CSN at 40

celebrating two anniversaries: david crosby, stephen stills and graham nash. photo by elde stewart.

celebrating two anniversaries: david crosby, stephen stills, graham nash. photo by elde stewart.

It’s one of those fabled remarks, seemingly intended as an aside at the time it was made, that later became an artistic moment of record.

It arrived in the midst of Crosby, Stills and Nash’s post-midnight set at Woodstock. That’s when Stephen Stills remarked exactly how scared the trio was when faced with a crowd that had swelled to 500,000.

We would love to quote Stills’ words directly for you here. But it wasn’t exactly a G-rated comment. Considering, as well, that Woodstock was only CSN’s second public performance as a group, you can imagine the sense of stage fright.

That the trio performs in Cincinnati tonight just two weeks ahead of Woodstock’s 40th anniversary is somewhat serendipitous timing. But another anniversary eclipses even that of the mighty festival this summer – that of CSN itself.

Born from the splinters and, in some cases, wreckage of three landmark ‘60s bands, David Crosby (from The Byrds), Stills (from the self-destructed Buffalo Springfield) and Graham Nash (from The Hollies), CSN released its debut album, titled simply Crosby, Stills and Nash, in May 1969. It became an instant hit with sterling hippie harmonies and equal measures of activism, pop romanticism and psychedelia.

The popularity of CSN would ebb and flow throughout the ‘70s with almost as much frequency as the trio’s various breakups and reformations. Sometimes Neil Young, Stills’ former bandmate in Buffalo Springfield, would join in. He played with CSN for roughly half of its Woodstock set and a subsequent tour before helping cut the debut CSNY album, 1970’s Déjà Vu. The recording yielded a hit electric reworking of Joni Mitchell’s account of the previous summer’s gathering, the aptly titled Woodstock.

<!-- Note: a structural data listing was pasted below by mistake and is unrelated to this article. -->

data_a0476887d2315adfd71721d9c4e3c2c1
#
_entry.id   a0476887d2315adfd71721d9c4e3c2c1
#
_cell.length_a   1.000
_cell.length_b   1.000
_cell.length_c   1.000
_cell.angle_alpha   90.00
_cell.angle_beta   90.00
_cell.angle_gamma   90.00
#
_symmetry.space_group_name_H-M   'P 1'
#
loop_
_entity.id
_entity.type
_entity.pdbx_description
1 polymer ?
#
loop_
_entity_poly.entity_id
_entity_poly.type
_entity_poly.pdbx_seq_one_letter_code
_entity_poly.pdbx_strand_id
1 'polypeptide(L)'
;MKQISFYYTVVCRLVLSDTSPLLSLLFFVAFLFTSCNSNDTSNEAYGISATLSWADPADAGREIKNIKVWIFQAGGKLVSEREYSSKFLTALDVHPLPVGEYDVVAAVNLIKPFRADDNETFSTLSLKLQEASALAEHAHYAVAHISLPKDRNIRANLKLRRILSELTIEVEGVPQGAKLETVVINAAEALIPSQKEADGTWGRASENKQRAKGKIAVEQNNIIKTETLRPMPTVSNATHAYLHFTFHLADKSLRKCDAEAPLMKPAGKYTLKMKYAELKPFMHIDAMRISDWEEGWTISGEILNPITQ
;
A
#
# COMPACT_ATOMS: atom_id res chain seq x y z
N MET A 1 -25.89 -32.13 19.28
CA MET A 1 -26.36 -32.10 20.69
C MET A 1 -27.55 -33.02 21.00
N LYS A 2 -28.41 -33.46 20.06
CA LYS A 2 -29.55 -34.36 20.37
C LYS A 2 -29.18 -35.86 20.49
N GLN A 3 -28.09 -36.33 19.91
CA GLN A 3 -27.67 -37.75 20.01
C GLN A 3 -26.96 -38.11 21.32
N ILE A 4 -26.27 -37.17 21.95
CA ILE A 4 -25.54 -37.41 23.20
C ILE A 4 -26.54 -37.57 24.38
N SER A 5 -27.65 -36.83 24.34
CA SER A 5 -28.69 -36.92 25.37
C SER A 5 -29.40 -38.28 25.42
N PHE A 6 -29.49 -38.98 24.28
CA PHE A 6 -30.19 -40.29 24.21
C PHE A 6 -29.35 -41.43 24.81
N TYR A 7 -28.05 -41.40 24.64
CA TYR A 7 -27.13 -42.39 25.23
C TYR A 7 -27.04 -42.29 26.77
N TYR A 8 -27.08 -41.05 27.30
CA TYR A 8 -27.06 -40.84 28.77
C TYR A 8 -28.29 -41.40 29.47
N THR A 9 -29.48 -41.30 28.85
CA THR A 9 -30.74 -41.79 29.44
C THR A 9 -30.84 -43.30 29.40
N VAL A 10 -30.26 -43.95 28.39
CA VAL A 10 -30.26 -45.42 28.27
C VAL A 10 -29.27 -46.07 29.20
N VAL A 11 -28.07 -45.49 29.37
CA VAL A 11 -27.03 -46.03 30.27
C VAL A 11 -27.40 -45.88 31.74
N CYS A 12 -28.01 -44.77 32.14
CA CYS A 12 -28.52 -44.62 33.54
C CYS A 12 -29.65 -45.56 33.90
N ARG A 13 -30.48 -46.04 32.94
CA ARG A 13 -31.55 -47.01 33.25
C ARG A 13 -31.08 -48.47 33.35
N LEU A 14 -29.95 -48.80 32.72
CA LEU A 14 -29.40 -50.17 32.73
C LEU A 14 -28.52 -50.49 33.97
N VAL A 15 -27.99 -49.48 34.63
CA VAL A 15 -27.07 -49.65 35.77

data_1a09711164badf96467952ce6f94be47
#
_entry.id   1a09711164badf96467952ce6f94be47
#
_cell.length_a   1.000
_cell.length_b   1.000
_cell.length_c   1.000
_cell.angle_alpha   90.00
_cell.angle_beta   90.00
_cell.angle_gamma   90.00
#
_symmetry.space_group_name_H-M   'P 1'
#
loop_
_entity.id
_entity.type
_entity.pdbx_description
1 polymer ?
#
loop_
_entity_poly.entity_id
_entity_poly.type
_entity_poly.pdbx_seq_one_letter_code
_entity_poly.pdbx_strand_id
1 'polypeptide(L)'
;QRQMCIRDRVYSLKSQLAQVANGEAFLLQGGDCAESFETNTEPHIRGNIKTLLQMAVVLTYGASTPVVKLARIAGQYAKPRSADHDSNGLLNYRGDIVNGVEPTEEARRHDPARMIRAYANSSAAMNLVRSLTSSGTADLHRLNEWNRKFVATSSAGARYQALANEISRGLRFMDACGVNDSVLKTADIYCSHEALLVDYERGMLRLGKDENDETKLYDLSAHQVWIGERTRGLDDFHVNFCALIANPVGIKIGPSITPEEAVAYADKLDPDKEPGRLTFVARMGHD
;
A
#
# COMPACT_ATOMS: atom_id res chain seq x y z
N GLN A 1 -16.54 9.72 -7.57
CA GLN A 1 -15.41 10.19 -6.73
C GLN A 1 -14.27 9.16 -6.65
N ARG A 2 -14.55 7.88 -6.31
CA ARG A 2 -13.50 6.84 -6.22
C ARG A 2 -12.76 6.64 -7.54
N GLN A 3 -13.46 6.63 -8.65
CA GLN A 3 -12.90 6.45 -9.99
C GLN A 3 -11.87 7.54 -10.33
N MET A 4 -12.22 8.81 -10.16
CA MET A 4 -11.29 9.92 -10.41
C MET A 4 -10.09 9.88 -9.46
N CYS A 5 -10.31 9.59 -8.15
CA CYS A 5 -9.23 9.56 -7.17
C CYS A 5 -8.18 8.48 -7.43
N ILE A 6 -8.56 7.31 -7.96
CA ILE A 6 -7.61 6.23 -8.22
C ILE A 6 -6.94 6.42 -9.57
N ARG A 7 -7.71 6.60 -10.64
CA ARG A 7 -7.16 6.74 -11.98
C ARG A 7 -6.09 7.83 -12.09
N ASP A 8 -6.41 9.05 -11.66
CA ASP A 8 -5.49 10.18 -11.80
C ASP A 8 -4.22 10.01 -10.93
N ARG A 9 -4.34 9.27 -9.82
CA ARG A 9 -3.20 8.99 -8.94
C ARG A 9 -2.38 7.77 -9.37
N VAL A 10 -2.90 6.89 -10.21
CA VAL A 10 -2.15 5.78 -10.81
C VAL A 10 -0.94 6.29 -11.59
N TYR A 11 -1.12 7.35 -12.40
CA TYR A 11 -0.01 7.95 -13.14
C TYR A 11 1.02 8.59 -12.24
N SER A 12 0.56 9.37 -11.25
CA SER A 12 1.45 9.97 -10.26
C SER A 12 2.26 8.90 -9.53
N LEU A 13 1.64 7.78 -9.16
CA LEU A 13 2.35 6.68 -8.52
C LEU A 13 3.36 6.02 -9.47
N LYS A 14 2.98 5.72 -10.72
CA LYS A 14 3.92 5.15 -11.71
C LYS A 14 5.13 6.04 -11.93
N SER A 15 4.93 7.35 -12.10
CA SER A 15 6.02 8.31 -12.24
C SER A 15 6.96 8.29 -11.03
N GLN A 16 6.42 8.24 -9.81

Though CSNY remained popular enough during a high profile 1974 tour to play stadiums, its artistic fortunes dwindled as the ‘80s and ‘90s set in.

The quartet reunited in 2006 to play primarily new music from Young’s heavily political Living with War album (the tour was chronicled on the documentary film CSNY/Déjà Vu). But this summer belongs to Crosby, Stills and Nash.

Though tonight’s Cincinnati performance will undoubtedly go heavy on CSN staples that were new when they were played in the pre-dawn hours of Monday morning at Woodstock (Suite: Judy Blues Eyes, Guinnevere, Wooden Ships and more), the trio is also devoting time to tunes (The Grateful Dead’s Uncle John’s Band, The Rolling Stones’ Ruby Tuesday) from an all-covers album currently being recorded with all-star producer/pop career resuscitator Rick Rubin.

Those fascinated by the CSN/Woodstock connection should also note that Wooden Ships, originally from the Crosby, Stills & Nash album, is featured on the soundtrack to the new comedy film Taking Woodstock by Oscar winner Ang Lee. Plus, on Aug. 18, Rhino Records, which has already issued excellent box set collections highlighting the careers of Crosby (Voyage)and Nash (Reflections), will release Woodstock: 40 Years On, a 6-CD set of performances from the festival, including a half-dozen songs by CSN. And maybe Y.

Crosby, Stills and Nash performs at 8 p.m. Friday at PNC Pavilion at Riverbend Music Center in Cincinnati. Tickets are $39, $56, $76. Call (800) 745-3000.



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